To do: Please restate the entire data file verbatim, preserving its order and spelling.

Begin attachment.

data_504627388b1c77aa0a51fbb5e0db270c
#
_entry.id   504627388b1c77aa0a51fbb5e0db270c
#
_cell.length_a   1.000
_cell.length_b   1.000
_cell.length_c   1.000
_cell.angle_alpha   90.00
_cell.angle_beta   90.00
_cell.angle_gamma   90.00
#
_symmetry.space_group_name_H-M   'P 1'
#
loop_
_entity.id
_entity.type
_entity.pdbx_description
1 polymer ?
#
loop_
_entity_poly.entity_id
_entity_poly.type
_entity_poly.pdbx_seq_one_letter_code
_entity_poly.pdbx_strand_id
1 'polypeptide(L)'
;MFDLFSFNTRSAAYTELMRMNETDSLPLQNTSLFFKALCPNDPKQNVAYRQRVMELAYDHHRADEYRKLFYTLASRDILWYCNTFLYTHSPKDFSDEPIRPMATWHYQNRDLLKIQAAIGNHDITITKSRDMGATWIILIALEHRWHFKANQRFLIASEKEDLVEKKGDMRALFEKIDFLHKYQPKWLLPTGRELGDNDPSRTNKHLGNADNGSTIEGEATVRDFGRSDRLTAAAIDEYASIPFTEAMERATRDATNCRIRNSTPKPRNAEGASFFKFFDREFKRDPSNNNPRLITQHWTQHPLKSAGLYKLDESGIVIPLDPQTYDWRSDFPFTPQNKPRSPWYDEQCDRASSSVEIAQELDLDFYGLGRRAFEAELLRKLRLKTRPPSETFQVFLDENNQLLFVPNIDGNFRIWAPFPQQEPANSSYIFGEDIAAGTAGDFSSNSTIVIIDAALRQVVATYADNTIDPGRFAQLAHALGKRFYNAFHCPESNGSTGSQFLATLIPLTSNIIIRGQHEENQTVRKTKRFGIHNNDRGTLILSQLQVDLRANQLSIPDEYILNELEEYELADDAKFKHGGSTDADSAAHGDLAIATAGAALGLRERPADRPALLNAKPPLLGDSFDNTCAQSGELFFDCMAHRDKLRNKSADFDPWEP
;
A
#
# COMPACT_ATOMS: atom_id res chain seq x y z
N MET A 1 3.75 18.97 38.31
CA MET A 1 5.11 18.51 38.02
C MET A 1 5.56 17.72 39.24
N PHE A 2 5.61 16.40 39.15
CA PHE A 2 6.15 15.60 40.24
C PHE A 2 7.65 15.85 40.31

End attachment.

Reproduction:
data_504627388b1c77aa0a51fbb5e0db270c
#
_entry.id   504627388b1c77aa0a51fbb5e0db270c
#
_cell.length_a   1.000
_cell.length_b   1.000
_cell.length_c   1.000
_cell.angle_alpha   90.00
_cell.angle_beta   90.00
_cell.angle_gamma   90.00
#
_symmetry.space_group_name_H-M   'P 1'
#
loop_
_entity.id
_entity.type
_entity.pdbx_description
1 polymer ?
#
loop_
_entity_poly.entity_id
_entity_poly.type
_entity_poly.pdbx_seq_one_letter_code
_entity_poly.pdbx_strand_id
1 'polypeptide(L)'
;MFDLFSFNTRSAAYTELMRMNETDSLPLQNTSLFFKALCPNDPKQNVAYRQRVMELAYDHHRADEYRKLFYTLASRDILWYCNTFLYTHSPKDFSDEPIRPMATWHYQNRDLLKIQAAIGNHDITITKSRDMGATWIILIALEHRWHFKANQRFLIASEKEDLVEKKGDMRALFEKIDFLHKYQPKWLLPTGRELGDNDPSRTNKHLGNADNGSTIEGEATVRDFGRSDRLTAAAIDEYASIPFTEAMERATRDATNCRIRNSTPKPRNAEGASFFKFFDREFKRDPSNNNPRLITQHWTQHPLKSAGLYKLDESGIVIPLDPQTYDWRSDFPFTPQNKPRSPWYDEQCDRASSSVEIAQELDLDFYGLGRRAFEAELLRKLRLKTRPPSETFQVFLDENNQLLFVPNIDGNFRIWAPFPQQEPANSSYIFGEDIAAGTAGDFSSNSTIVIIDAALRQVVATYADNTIDPGRFAQLAHALGKRFYNAFHCPESNGSTGSQFLATLIPLTSNIIIRGQHEENQTVRKTKRFGIHNNDRGTLILSQLQVDLRANQLSIPDEYILNELEEYELADDAKFKHGGSTDADSAAHGDLAIATAGAALGLRERPADRPALLNAKPPLLGDSFDNTCAQSGELFFDCMAHRDKLRNKSADFDPWEP
;
A
#
# COMPACT_ATOMS: atom_id res chain seq x y z
N MET A 1 3.75 18.97 38.31
CA MET A 1 5.11 18.51 38.02
C MET A 1 5.56 17.72 39.24
N PHE A 2 5.61 16.40 39.15
CA PHE A 2 6.15 15.60 40.24
C PHE A 2 7.65 15.85 40.31